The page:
The GOP Won the Spending War While No One Was Looking


In an election season defined by frustration with the government and elected officials, one of the most frequent questions I hear in opposition to Republican governance is this:

“We elected these Republicans into office, gave them both Congress and the Senate. And what have they done for us?”

— people on twitter

I don’t approach most questions as rhetorical, even when they are meant to be. I use numbers, and this question is no exception.

When I first came into the political scene, it was through my interest in numbers. My first snarky comment was in the form of an absurd little internet video that made a light mockery of some of the empty promises to reign in spending from the Obama administration. Obama promised to find $100 million in cuts to make to a nearly $4 trillion budget. I found the paucity of that promise to reduce spending funny in light of the enormity of scope of the federal government.

I followed this up with a dive into Obama’s first budget. This first budget stunned me in that, while the Obama administration was predicting a rather stunning and rapid recovery from the Great Recession, he was also predicting enormous federal spending increases as far as the eye could see.

It seemed strange that the answer to fixing the recession was “more spending” and then, after the recession was fixed, the answer was still “more spending.”

A president’s budget proposal tends to be a curious document that acts as part wishful thinking and part a projection of hope into the future. For example, Bush’s last budget proposal showed a federal government that was on track to produce a balanced budget within a few years. Obama’s budget, on the other hand, anticipated a massive spending increase in the first year (due to stimulus spending) followed by pretty typical increases of about 6 percent per year.

That “6 percent” is important because in 2009 it was the rate at which federal spending had grown year over year for almost 30 years. So that is the number the Obama team used as their standard for how quickly spending should keep growing.

But after Republicans took control of the House of Representatives in 2011, despite what you may have heard, they really did put a brake on federal spending. A really good brake. In fact, since 2011, federal spending has increased at only 1.3 percent per year … the slowest rate since the aftermath of World War II.

This might not seem like a big difference. After all, spending is still growing, isn’t it? But capping the spending increases by that much year over hear has a massive cumulative effect. Consider what Obama projected in his budgets against what the Republican Congress gave him.

2012 was the first fiscal year that Republicans were able to vote on after gaining control of the House. The y-axis is in 2012 was the first fiscal year that Republicans were able to vote on after gaining control of the House. The y-axis is in “trillions” but I didn’t label it properly because, at my core, I am a lazy person.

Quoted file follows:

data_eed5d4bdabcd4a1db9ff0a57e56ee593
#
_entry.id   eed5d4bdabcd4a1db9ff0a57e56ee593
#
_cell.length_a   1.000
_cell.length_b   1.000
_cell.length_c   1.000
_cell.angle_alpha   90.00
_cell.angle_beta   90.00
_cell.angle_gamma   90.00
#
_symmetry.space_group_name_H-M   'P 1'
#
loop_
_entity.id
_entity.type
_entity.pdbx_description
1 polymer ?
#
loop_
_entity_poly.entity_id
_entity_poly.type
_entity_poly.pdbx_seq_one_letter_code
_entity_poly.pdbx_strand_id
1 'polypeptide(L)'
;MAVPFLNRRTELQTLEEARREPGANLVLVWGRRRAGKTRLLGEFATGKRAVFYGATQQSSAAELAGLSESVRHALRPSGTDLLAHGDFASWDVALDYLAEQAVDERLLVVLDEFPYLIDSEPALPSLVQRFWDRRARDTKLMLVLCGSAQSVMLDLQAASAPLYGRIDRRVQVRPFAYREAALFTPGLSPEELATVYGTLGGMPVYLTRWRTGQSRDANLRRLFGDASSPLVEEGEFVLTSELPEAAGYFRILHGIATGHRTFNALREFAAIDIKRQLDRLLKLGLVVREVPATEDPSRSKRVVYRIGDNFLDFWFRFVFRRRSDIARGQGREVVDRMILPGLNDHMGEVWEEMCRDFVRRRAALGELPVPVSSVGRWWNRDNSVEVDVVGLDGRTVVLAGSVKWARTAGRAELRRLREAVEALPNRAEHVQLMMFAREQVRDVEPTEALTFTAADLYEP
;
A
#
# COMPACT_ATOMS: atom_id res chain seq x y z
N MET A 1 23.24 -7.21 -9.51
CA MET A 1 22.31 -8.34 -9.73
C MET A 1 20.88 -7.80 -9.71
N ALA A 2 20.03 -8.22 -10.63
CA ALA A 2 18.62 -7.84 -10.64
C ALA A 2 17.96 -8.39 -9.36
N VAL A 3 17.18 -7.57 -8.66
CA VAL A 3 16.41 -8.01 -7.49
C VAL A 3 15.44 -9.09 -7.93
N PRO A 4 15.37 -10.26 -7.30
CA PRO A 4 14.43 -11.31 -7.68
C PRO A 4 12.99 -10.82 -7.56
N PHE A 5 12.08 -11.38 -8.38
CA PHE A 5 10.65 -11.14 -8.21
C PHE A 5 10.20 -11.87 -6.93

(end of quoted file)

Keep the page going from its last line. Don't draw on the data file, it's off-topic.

The projected federal spending number in this chart is the initial spending projection for those years taken from Obama’s budgets. It represents how the Obama team anticipated to spend given a standard 6 percent yearly increase in spending. The orange bar is what the federal government actually spent.

In 2009, Obama promised to cut federal spending by $100 million, which sounds big but is actually hilariously small in terms of federal spending. By contrast, by 2012 (the first fiscal year the majority GOP could even influence), the Republicans had slashed Obama’s budget expectations by $217 billion … more than 2,000 times that amount.

And that was just the beginning.

The difference between Obama’s 2015 spending projection and what was actually spent was an astounding $697 billion dollars. That’s more money than we spent on Medicaid.

Let that sink in.

In five years, the Republicans managed to hold back Obama’s spending increases by more money than if they actually got rid of Medicaid. And so far 2016 looks like it will hold to that trend.

The 2016 number is a projection of current spending trends through to the end of the 2016 fiscal year. The y-axis is in billions. I refer you to the previous The 2016 number is a projection of current spending trends through to the end of the 2016 fiscal year. The y-axis is in billions. I refer you to the previous “lazy” comment.

If you took the difference between Obama’s projected spending and the actual spending appropriated by Congress for all five years, it’s a jaw-dropping difference of $2.5 trillion.

Obama held a press conference to announce his plan to reduce spending by $100 million. If the GOP Congress had held a press conference every time they actually reduced spending from Obama’s projections by $100 million, they could have held a press conference every two hours of every day since they took control of the House in 2011 until now.

Their success in corralling federal spending is a feat unparalleled in my lifetime. The GOP’s work to block Obama’s spending should be cause for major celebration from serious fiscal hawks. Unfortunately, conservatives don’t seem to even know that this has happened, much less how to celebrate these wins. The narrative of a feckless “Establishment” betraying the electorate is more potent than the facts on the ground.

*The US budget fiscal year starts in October of the previous year. So, for example, the 2011 federal budget actually covered spending from October 1, 2010 until September 30, 2011. So it was already in effect before the Republicans were even elected in 2010 and was already a quarter over by the time they took office in 2011. The first budget they were able to influence was the 2012 budget.

UPDATE: Some people have asked for the data from which I drew these conclusions. For budget projections, I used the projections included in the official budget proposal the President issues every year. For the actual spending, I used the historical tables included in the budget proposals in the link above and also the monthly Treasury report, which is the “final” accounting of what the federal government spends month to month.